Friday, November 18, 2016

Fracking, Earthquakes and Insurance. What the Frack is Going on?

The advances and proliferation of hydraulic fracturing (“fracking”) in oil and gas exploration and extraction have provided the United States with tremendous benefits with respect to previously unaccessible fossil fuels. Those benefits, however, come with a price. Among other complaints about the negative impacts of fracking, it now seems certain that the wastewater injection process associated with fracking can and will cause earthquakes of varying degrees of severity. In a study published in the September 2016 issue of Science, Stanford University researchers demonstrate a causal connection between the fracking wastewater disposal/injection process and a series of earthquakes in east Texas, including the largest earthquake ever recorded in that region. A study published earlier this year found that fracking itself was inducing earthquake activity. The authors of the study concluded that the danger of earthquakes caused by “hydraulic fracturing has received less attention than that from wastewater disposal, but it is clearly of both regional and global importance,” and that “the likelihood of damaging earthquakes and their potential consequences needs to be carefully assessed.”
While the United States Geological Survey has been traditionally more reluctant to confirm that fracking and wastewater injection are responsible for the rash of seismic activity in and around the areas where fracking is taking place, they have at least officially acknowledged that at least some of the observed earthquakes have been caused by fracking wastewater injection. In a study released in April 2015, the USGS identified 17 areas within Alabama, Arkansas, Colorado, Kansas, New Mexico, Ohio, Oklahoma, and Texas, as showing sharp increases in seismic activity due to injection of wastewater in deep wells.
And it stands to reason that fracking operations are triggering earthquakes. Earthquakes are now just as likely to occur in Oklahoma as they are in California. Just last week, Cushing, Oklahoma sustained an earthquake of a 5.0 magnitude. Cushing is the largest oil storage hub in the world, holding billions of dollars worth of oil, and is nicknamed the Pipeline Crossroads of the World. While the storage infrastructure and pipelines did not sustain major damage, more than 40 buildings in Cushing sustained severe damage spread over a 16-block area and dozens of people were displaced. Oklahoma regulators said they would shutdown some disposal wells and reduce volume in others following the earthquake. 
The earthquake in Cushing was just the sixth 5.0 earthquake to hit Oklahoma since 1882, but 3 of those 6 major earthquakes occurred in 2016, including the strongest earthquake in Oklahoma history, a 5.8 Mw earthquake in September. In 2016, Oklahoma sustained 518 earthquakes of 3.0 magnitude or higher. From 2004 to 2008, right before the fracking oil boom hit, there was a total of nine. George Choy, a geophysicist with the U.S. Geological Survey, was quoted by USA Today as saying "The oil companies have said for a long time that these are natural earthquakes, that they would have occurred anyway, but when you look at the statistics, that argument does not fly."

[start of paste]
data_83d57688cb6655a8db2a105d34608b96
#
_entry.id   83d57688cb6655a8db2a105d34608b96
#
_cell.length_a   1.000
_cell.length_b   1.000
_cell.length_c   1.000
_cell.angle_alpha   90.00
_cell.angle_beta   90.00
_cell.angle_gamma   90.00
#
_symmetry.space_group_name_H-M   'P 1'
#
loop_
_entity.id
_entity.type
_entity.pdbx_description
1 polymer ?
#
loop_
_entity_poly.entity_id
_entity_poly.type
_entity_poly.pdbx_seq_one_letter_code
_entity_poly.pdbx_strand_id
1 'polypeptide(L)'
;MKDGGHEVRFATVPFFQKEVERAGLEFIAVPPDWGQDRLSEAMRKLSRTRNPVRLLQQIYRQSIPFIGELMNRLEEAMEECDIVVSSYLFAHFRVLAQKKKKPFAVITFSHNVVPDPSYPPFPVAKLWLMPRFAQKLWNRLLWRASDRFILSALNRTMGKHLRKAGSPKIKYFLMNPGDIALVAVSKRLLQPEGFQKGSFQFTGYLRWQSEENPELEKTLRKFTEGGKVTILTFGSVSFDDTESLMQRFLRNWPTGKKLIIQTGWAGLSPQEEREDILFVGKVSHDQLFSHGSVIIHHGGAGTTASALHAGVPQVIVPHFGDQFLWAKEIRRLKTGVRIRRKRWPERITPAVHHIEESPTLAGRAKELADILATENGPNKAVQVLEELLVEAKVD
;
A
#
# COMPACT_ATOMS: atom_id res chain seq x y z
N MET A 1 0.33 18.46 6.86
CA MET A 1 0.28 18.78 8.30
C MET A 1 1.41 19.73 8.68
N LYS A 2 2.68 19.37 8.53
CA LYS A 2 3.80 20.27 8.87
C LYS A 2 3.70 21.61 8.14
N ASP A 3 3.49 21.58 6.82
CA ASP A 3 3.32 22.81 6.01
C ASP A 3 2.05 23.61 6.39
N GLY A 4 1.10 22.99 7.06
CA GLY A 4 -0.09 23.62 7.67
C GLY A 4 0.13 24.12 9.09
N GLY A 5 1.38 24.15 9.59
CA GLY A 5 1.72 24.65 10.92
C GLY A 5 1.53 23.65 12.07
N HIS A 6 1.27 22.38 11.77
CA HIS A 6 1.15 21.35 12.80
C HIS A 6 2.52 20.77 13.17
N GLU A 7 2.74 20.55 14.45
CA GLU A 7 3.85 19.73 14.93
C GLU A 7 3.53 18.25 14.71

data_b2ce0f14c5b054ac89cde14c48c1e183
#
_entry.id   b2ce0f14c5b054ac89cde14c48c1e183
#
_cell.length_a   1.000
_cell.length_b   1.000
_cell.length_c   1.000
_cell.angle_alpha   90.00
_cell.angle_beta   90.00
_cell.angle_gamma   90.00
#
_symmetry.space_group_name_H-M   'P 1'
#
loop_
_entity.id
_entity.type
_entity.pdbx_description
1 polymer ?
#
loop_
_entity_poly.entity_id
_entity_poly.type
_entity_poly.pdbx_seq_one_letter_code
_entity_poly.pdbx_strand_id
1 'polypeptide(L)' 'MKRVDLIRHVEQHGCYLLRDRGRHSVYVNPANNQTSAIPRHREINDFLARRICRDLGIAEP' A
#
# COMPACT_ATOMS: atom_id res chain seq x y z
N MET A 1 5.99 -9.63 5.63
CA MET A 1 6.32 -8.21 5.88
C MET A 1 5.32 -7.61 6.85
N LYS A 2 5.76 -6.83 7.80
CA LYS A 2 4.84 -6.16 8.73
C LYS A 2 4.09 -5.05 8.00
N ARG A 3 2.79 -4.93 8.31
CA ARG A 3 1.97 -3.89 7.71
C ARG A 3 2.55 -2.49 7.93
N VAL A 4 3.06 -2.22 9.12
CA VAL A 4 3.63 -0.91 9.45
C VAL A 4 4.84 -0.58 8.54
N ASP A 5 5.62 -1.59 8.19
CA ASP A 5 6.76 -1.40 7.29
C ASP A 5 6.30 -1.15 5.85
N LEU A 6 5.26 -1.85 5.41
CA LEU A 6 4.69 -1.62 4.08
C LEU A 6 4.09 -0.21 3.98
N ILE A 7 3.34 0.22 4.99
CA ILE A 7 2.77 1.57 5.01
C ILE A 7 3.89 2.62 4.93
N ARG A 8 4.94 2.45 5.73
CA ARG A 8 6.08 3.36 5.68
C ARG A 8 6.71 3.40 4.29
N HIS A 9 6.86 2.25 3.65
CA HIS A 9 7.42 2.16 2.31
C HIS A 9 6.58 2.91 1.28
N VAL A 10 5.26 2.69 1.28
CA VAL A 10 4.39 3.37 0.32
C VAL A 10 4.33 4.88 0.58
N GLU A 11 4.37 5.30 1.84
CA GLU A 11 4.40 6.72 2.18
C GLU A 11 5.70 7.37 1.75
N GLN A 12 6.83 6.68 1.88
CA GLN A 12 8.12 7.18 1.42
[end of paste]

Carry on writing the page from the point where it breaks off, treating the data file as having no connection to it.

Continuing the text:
Generally speaking, losses due to the peril of earthquake/earth movement, are typically excluded from coverage under standard commercial all-risk property policies. However, most carriers will give policyholders the option to purchase this coverage through an endorsement to the policy. And, in historically seismically stable areas, such as Oklahoma, such an endorsement might have been offered at a premium price that no longer corresponds to the risk. 
Some insurance regulatory bodies are taking proactive steps to prevent uncertainty regarding property insurance coverage for fracking-related earthquake damage. The Pennsylvania insurance commissioner has prohibited insurance carriers from denying homeowners insurance claims for earthquake damage on the basis that the quake was caused by fracking. In Oklahoma, the insurance commissioner required insurers to give official notice to policyholders as to whether or not coverage extends to earthquakes resulting from fracking. 
Despite these steps, it presently appears that most of the coverage questions surrounding fracking-related earthquake damage have yet to be answered. Given the variation in property insurance policies, the first questions will center on whether or not earthquake damage is covered or excluded under the policy wording. If earthquake damage is excluded, perhaps there is supplemental coverage for a resulting fire or water damage by virtue of a covered ensuing loss provision? Or coverage might be eliminated completely by an anti-concurrent causation provision? Perhaps the policy/endorsement covers earthquakes but excludes earthquakes or earth movement caused by non-natural or man-made causes such as fracking. What evidence might an insurer need to bring to court to prove that some earthquake damage was definitively induced by fracking operations as opposed to natural seismic activity. Additionally, if an insurer pays insurance proceeds under any of the coverage scenarios outlined above, what evidence will be required to make a recovery from the oil and gas extraction firm through subrogation?
While these issues will need to be sorted out on a case-by-case and policy-by-policy basis, it seems that it would behoove property insurance carriers to make certain they are aware of the new seismic coverage risks they face in traditionally stable areas in North America.
Posted by Matt Gollinger